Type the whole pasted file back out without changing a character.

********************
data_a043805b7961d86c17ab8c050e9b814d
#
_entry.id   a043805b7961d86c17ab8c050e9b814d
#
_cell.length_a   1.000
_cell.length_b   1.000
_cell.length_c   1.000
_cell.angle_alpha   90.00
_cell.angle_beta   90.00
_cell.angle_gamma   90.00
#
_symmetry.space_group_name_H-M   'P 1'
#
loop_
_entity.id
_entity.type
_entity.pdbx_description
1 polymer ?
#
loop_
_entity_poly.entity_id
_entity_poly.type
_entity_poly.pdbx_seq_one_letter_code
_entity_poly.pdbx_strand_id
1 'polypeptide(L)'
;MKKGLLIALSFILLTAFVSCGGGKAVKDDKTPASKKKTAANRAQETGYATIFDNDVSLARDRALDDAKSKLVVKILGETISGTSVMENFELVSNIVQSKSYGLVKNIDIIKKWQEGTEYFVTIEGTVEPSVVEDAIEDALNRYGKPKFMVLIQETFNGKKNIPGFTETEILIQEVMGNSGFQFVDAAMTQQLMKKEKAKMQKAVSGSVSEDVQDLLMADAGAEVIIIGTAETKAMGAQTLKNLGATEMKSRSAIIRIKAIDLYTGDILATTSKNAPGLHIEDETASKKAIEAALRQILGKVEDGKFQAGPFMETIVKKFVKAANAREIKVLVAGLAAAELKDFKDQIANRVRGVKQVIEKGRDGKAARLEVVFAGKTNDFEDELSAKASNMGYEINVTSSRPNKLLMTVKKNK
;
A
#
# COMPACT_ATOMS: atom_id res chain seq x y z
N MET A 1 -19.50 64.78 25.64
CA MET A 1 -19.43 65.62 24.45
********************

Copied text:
data_a043805b7961d86c17ab8c050e9b814d
#
_entry.id   a043805b7961d86c17ab8c050e9b814d
#
_cell.length_a   1.000
_cell.length_b   1.000
_cell.length_c   1.000
_cell.angle_alpha   90.00
_cell.angle_beta   90.00
_cell.angle_gamma   90.00
#
_symmetry.space_group_name_H-M   'P 1'
#
loop_
_entity.id
_entity.type
_entity.pdbx_description
1 polymer ?
#
loop_
_entity_poly.entity_id
_entity_poly.type
_entity_poly.pdbx_seq_one_letter_code
_entity_poly.pdbx_strand_id
1 'polypeptide(L)'
;MKKGLLIALSFILLTAFVSCGGGKAVKDDKTPASKKKTAANRAQETGYATIFDNDVSLARDRALDDAKSKLVVKILGETISGTSVMENFELVSNIVQSKSYGLVKNIDIIKKWQEGTEYFVTIEGTVEPSVVEDAIEDALNRYGKPKFMVLIQETFNGKKNIPGFTETEILIQEVMGNSGFQFVDAAMTQQLMKKEKAKMQKAVSGSVSEDVQDLLMADAGAEVIIIGTAETKAMGAQTLKNLGATEMKSRSAIIRIKAIDLYTGDILATTSKNAPGLHIEDETASKKAIEAALRQILGKVEDGKFQAGPFMETIVKKFVKAANAREIKVLVAGLAAAELKDFKDQIANRVRGVKQVIEKGRDGKAARLEVVFAGKTNDFEDELSAKASNMGYEINVTSSRPNKLLMTVKKNK
;
A
#
# COMPACT_ATOMS: atom_id res chain seq x y z
N MET A 1 -19.50 64.78 25.64
CA MET A 1 -19.43 65.62 24.45